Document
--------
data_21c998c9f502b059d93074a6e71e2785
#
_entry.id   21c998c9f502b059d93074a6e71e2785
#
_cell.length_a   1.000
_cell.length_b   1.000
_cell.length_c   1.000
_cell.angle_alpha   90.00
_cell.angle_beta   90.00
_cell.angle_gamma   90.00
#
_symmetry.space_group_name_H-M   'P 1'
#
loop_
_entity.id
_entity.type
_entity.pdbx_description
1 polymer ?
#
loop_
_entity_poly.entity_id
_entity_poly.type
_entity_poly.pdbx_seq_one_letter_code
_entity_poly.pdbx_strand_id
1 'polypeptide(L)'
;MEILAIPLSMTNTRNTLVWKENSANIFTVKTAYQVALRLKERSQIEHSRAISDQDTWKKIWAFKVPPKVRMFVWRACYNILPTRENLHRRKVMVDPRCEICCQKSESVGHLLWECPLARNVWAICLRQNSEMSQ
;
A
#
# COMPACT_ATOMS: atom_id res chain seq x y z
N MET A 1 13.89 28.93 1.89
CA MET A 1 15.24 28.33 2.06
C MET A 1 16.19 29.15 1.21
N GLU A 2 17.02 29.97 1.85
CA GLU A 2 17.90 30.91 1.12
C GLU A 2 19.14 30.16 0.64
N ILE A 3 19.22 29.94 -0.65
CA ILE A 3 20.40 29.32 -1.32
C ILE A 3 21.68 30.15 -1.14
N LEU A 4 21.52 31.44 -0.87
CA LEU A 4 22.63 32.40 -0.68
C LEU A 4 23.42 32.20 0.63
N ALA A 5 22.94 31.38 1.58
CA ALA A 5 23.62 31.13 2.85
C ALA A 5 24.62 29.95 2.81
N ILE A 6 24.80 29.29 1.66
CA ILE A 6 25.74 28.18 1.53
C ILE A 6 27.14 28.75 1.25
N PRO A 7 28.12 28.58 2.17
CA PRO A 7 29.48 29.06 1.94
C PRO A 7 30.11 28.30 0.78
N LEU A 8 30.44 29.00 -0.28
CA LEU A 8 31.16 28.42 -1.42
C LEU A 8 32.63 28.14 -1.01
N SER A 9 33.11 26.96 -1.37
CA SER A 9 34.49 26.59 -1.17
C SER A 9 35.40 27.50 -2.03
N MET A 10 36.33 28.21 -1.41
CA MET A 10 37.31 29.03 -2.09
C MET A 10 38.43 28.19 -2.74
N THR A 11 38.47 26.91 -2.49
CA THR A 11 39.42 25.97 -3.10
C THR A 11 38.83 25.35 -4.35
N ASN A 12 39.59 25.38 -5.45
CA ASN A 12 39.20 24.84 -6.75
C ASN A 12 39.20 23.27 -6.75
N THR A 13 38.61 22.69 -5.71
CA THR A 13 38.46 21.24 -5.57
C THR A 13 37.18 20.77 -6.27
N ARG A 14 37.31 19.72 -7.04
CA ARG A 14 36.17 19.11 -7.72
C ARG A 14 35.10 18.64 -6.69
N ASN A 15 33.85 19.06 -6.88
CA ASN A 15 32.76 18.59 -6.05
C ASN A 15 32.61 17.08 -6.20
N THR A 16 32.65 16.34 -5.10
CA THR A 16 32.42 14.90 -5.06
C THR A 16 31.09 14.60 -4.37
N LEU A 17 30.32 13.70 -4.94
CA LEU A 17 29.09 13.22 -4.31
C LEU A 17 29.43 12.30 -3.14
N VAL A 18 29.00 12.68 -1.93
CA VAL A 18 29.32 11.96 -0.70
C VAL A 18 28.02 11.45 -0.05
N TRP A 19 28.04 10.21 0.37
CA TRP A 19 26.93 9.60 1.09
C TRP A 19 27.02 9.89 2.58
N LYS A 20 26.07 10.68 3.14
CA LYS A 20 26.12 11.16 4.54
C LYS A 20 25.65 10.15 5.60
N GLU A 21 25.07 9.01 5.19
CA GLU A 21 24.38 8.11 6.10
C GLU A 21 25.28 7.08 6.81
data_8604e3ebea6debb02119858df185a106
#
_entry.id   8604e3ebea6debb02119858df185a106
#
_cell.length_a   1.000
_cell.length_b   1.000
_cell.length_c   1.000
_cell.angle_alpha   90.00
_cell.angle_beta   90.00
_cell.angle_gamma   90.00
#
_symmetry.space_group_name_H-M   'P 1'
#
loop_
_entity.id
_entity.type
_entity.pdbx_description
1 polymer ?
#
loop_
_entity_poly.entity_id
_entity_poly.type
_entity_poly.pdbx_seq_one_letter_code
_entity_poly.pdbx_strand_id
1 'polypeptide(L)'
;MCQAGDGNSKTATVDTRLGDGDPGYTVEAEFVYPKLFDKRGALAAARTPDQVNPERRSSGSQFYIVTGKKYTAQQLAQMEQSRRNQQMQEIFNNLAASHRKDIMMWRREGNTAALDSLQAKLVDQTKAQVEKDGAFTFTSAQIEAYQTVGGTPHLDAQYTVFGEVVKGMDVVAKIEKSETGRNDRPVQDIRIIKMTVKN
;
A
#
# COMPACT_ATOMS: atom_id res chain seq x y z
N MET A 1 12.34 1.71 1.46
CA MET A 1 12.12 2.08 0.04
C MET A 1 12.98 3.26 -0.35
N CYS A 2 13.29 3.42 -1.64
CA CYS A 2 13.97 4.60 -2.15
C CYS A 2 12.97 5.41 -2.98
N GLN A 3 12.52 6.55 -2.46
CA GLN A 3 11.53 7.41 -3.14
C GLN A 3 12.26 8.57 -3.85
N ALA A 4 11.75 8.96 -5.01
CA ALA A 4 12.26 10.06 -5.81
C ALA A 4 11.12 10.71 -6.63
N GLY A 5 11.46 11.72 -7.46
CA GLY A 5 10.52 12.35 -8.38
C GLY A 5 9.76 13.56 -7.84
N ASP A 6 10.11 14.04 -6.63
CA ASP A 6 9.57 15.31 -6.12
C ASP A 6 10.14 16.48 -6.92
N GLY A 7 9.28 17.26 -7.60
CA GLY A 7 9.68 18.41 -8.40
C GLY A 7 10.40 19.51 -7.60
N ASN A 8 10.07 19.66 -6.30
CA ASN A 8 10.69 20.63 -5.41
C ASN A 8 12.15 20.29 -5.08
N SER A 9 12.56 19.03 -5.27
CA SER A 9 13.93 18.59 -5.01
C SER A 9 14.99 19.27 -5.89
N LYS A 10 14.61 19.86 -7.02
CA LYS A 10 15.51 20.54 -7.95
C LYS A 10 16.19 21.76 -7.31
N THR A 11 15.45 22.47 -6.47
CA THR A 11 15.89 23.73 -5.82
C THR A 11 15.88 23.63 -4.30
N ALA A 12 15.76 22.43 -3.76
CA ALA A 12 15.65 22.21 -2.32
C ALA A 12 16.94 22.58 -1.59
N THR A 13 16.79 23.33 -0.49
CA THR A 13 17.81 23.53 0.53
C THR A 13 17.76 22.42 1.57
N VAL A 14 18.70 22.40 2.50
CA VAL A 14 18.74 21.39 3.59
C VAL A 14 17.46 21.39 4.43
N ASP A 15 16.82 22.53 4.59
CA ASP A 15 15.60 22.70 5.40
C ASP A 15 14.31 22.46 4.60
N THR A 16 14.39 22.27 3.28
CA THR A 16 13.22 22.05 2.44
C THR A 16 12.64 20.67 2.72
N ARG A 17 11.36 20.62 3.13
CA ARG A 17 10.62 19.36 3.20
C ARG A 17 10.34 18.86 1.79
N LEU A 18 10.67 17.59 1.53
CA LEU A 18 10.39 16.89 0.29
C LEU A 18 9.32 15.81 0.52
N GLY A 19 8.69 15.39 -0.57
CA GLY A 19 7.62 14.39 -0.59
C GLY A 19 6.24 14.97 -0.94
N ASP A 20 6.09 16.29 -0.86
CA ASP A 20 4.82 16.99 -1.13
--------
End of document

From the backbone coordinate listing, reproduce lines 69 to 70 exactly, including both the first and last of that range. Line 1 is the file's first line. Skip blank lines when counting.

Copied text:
C THR A 13 37.18 20.77 -6.27
N ARG A 14 37.31 19.72 -7.04